the disorder unless he or she dies from some other cause before the

signs appear

Because they are like their affected parent in, say, stature or skin

or eye color, some people fear they may also have inherited the HD gene

too. Physical or temperamental likeness to an affected parent does not

imply that the child has also inherited the HD gene; nor does it change

the 1 in 2 risk. It can only be said that, on average, half the children of a

sufferer will inherit the gene. This does not mean, for example, that

precisely 2 out of 4 or 3 out of 6 children in a family will inherit it, but

that every child has a 50/50 chance of getting it. Some families are

lucky and perhaps 4 out of 4 children will escape; other families, less

fortunate, demonstrate that 4 out of 4 can be affected; but the chance

for any other child remains 1 in 2. When large numbers of families

containing many children are studied, the proportion of 1 in 2 (or

50/50) affected is regularly seen.

For some time researchers have known that the gene for HD was

near the end of chromosome 4. Since the discovery of the HD gene in

March 1993, a new predicting test has been developed. This can

identify the carriers of the faulty gene before they develop the illness.

After a number of counseling sessions at a genetic clinic, blood samples

are taken from the person who wishes to be tested. The DNA which is

extracted from the blood is then analyzed in a special laboratory.

Occasionally the result falls in a 'gray area' where it is still uncertain

whether the person will develop HD or not. Even when the test does

show that someone has the faulty gene, it still does not show the age at

which the disease will start to develop

There is a different type of test which can be carried out on a

fetus. This test analyses DNA from several family members using

markers linked to the gene. It shows whether the baby is at low risk of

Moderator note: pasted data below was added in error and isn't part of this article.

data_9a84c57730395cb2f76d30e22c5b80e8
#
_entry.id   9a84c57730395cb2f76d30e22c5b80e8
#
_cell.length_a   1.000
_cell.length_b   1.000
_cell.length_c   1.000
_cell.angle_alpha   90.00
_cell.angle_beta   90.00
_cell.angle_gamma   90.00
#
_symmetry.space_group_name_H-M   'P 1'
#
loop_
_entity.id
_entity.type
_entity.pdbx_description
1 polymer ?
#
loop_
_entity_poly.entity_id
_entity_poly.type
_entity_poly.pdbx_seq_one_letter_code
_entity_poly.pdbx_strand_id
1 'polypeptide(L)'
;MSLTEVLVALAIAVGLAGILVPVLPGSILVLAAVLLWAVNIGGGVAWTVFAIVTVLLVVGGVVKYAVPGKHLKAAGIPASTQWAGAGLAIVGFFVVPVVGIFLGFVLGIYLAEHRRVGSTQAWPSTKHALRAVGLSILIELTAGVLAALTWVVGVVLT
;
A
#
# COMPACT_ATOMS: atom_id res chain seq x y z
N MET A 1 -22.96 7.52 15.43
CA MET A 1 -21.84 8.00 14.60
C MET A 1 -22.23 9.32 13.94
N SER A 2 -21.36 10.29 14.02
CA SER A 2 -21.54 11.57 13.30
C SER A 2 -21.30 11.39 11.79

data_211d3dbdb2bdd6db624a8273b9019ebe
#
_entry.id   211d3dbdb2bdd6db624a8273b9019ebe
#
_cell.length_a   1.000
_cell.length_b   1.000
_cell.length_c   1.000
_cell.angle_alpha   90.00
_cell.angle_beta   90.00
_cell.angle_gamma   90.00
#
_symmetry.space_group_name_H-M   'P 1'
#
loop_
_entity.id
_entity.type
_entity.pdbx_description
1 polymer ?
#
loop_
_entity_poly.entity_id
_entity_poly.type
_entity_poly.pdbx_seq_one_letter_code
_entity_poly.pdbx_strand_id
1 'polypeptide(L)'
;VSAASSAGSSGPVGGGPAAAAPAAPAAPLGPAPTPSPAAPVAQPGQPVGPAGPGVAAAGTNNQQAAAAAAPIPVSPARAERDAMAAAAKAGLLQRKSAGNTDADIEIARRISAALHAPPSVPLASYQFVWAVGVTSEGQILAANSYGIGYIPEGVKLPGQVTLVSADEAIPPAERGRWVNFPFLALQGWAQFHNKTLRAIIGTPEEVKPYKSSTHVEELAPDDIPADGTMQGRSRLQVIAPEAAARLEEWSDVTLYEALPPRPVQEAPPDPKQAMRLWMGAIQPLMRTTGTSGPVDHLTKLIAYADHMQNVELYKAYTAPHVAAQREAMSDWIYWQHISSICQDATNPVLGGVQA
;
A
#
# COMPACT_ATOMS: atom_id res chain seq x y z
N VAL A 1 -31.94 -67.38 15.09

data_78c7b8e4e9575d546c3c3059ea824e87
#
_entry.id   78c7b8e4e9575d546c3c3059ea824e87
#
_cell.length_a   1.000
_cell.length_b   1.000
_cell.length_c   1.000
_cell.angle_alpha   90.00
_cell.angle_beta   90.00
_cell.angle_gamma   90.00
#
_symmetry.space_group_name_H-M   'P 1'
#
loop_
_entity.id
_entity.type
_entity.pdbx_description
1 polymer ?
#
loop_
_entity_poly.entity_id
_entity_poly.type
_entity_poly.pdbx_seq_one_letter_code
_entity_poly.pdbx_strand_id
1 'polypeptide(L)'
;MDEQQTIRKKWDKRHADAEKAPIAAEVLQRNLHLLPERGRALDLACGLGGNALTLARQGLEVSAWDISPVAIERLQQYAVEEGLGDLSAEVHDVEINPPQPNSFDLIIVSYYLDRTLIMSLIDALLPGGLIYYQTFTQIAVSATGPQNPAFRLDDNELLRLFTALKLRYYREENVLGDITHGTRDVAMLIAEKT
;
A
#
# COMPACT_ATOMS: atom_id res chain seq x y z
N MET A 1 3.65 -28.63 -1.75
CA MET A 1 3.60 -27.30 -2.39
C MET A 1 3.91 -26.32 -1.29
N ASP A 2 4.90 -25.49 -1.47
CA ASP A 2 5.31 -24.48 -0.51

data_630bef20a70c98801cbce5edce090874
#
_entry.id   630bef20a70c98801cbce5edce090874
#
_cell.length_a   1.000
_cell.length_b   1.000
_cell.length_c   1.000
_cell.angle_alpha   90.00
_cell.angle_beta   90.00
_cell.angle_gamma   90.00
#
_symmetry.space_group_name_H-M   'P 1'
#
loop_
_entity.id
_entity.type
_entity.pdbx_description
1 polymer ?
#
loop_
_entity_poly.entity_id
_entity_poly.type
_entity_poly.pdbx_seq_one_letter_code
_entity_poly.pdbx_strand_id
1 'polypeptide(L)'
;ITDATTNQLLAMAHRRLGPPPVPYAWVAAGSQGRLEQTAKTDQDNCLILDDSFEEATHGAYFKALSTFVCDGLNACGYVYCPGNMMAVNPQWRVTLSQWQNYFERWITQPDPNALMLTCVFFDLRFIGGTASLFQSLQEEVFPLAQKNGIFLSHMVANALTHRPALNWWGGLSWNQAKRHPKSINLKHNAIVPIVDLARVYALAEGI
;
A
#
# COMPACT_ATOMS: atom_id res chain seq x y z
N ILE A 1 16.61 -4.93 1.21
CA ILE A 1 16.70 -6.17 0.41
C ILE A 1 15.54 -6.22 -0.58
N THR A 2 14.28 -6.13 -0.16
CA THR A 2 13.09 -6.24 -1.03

inheriting the faulty gene or at the same risk as the parent who is at risk

but so far unaffected.

All over the world research is going on into Huntington's Disease.

One day, sooner or later, the cause will be better understood and a

treatment found. This may come in the lifetime of young people who

still have to face an uncertain future. We all long for the day when the

scourge of this illness, like many others, will be removed from us. In the

meantime, families are joining together worldwide to promote better

treatment and understanding of those who suffer and to make their

needs known.

The International Huntington's Association crosses all boundaries

of race and language and links people in a common cause, to face with

courage what cannot be changed and to change what it is in our power

to change, working together towards greater knowledge and better

services, and above all creating the sense of fellowship that overcomes

fear and isolation. Scientists have come a long way in the past few years

and there is hope for the future.

Works Cited/Consulted

Bram, Leon L. and Norma Dickey. Funk & Wagnalls New

Encyclopedia. New York. Rand McNally 1988

Microsoft Corporation. Microsoft Bookshelf 98.

Seattle. Microsoft 1998

http://www.grolieronline.com/hd/info

Fadiman, Clifton and Daniel Boorstin. The Treasury

of the Encyclopedia Britannica. New York.

Penguin Group 1992

Genetic Disorders:

Huntington's

Disease

Danny Dore

Period 6

12/14/98